Obama's selection of a host of Clinton-era centrists for top posts have been greeted with cheers in the press.
ABC's George Stephanopoulos gushed that "we have not seen this kind of combination of star power, brain power and political muscle this early in a cabinet in our lifetimes."
Last week, even conservative New York Times columnist David Brooks, who makes a point of his disdain for what he calls the "O-phoria," praised Obama's transition as "impressive," saying, "He's off to a start that nearly justifies the hype."
As a new FAIR advisory points out, a central trope in this media praise is the notion that Obama's nominees are "non-ideological."
Of course, the notion that figures like Rahm Emmanuel are beyond politics is nonsense. As FAIR points out,
Many of these nominees have a distinct record of support for the corporate-friendly NAFTA trade pact, gutting public assistance programs under the guise of welfare "reform," and pushing various deregulatory policies in the financial sector (including the elimination of the Glass-Steagall Act).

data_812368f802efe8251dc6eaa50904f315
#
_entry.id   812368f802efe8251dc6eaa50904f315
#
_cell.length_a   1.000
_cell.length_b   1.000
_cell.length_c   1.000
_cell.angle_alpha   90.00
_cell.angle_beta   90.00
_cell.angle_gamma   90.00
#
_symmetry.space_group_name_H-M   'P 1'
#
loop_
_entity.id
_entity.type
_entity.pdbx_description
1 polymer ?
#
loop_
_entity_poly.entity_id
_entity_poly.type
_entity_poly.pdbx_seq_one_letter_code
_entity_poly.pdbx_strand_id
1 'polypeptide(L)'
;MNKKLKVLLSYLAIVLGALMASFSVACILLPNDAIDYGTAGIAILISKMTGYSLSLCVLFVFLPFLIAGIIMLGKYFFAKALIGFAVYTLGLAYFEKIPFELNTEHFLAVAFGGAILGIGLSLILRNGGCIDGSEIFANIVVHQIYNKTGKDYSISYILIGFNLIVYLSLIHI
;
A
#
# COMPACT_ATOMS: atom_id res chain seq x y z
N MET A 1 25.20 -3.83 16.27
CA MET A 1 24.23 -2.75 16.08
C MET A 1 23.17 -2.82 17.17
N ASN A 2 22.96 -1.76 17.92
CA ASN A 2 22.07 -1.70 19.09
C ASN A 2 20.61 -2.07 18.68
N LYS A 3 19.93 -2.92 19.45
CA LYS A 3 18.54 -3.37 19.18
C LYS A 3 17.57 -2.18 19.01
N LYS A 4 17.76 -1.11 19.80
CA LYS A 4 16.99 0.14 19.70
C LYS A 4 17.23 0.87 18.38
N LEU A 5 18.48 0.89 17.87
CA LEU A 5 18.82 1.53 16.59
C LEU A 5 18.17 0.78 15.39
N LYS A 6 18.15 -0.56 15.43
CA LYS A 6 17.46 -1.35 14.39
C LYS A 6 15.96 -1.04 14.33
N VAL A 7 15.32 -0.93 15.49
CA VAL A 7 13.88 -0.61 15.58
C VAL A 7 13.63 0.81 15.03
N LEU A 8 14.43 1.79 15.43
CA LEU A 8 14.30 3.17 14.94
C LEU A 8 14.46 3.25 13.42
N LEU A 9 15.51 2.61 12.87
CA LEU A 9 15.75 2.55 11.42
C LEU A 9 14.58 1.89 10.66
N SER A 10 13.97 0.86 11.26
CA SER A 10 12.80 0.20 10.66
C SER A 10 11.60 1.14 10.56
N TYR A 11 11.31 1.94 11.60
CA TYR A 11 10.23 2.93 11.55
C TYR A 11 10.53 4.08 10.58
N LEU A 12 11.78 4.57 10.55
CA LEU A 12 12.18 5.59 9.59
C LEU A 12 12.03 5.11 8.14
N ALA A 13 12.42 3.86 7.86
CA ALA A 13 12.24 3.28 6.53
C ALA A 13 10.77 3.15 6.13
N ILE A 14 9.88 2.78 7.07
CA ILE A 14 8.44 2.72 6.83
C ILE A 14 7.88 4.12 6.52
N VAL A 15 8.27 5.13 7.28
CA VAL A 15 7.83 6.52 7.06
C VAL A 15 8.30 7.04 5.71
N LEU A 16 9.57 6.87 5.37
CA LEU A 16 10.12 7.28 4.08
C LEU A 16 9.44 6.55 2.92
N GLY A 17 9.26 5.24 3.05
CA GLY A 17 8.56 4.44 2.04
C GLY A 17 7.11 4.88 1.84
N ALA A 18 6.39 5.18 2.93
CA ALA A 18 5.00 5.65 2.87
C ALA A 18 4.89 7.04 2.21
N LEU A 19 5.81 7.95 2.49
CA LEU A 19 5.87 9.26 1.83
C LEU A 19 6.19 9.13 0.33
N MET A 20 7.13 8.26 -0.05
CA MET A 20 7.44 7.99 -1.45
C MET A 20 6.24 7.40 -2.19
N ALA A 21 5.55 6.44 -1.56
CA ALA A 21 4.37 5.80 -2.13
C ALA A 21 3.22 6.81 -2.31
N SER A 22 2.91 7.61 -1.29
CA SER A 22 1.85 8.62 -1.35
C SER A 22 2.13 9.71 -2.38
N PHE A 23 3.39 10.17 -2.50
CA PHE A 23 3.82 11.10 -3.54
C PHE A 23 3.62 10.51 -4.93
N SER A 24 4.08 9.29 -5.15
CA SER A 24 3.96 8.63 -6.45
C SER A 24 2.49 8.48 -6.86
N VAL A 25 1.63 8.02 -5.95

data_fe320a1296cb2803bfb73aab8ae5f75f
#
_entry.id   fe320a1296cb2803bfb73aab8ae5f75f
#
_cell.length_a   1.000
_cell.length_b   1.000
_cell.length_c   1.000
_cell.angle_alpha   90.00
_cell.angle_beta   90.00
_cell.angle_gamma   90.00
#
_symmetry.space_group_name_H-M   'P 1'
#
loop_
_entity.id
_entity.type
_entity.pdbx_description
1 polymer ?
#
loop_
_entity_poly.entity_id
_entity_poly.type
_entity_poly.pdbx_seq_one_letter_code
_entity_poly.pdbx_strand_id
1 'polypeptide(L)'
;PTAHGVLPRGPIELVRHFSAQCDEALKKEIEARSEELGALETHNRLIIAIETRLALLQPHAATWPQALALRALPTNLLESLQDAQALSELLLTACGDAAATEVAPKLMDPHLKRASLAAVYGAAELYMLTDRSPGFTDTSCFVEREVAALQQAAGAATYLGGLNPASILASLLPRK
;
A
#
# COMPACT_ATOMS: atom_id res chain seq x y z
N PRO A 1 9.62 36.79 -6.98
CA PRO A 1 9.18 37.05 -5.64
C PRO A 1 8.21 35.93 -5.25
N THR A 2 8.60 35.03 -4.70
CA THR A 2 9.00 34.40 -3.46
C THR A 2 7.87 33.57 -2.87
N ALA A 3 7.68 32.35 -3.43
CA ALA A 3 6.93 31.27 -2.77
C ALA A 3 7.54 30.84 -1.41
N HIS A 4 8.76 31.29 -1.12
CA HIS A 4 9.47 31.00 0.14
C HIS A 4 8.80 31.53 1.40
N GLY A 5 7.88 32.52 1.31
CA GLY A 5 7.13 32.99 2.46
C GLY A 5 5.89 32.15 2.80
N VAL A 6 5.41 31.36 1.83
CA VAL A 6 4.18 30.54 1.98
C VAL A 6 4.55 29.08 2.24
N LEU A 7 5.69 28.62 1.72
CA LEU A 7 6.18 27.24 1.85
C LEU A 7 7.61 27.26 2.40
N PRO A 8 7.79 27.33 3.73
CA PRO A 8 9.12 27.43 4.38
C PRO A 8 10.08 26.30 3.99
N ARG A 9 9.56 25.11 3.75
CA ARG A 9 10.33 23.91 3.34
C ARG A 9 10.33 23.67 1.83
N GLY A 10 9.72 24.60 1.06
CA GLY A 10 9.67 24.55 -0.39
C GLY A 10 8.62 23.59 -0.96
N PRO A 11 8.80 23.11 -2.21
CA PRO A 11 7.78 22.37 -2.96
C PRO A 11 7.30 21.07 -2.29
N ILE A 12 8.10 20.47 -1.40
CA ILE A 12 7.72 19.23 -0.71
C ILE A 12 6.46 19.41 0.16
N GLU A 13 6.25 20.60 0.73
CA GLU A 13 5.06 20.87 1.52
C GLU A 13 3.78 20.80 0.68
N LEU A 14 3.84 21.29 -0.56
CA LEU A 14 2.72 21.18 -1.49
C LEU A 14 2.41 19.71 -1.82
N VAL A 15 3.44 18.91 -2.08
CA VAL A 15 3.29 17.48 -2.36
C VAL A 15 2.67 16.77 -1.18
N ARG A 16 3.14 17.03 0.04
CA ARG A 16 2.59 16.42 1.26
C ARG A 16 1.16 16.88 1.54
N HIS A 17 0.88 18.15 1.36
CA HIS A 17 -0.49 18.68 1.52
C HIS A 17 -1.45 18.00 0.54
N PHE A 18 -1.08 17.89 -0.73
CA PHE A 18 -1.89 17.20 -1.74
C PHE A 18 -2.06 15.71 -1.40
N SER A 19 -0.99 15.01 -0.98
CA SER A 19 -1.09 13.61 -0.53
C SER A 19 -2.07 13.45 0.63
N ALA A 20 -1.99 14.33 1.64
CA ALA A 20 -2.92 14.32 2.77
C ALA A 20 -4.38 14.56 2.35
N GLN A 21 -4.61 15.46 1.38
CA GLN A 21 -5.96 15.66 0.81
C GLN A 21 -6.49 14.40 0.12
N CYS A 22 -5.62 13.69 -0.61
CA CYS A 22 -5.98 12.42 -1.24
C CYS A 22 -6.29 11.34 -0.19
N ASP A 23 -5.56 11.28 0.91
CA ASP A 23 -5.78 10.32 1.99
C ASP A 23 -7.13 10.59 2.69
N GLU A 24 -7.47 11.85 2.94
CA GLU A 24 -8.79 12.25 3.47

Yet to hear the media tell it, one would think that Obama's centrist appointees inhabit an ideology-free political zone. A few of the more glaring examples flagged in the release:
Obama is planning to govern from the center-right of his party, surrounding himself with pragmatists rather than ideologues.–David Sanger, New York Times (11/22/08)
Emanuel is a win-at-any-cost partisan but not an ideologue; in his earlier White House stint as a top aide to Clinton, he was a key figure in shepherding through the North American Free Trade Agreement, a crime bill and welfare reform–none of them popular with the Democratic Party's liberal base.–Karen Tumulty, Time (11/13/08)
The records of Messrs. Geithner and Summers suggest views more pragmatic than ideological, on a range of issues that they will likely confront after Mr. Obama takes office in January.–Wall Street Journal (11/24/08)
The release concludes by asking:
What makes these Clinton era centrists' positions "pragmatic" rather than "ideological"? Notably, those positions were all heartily supported by a corporate media that system that clings fiercely to the notion that it, too, is non-ideological (see Extra! 10-11/89).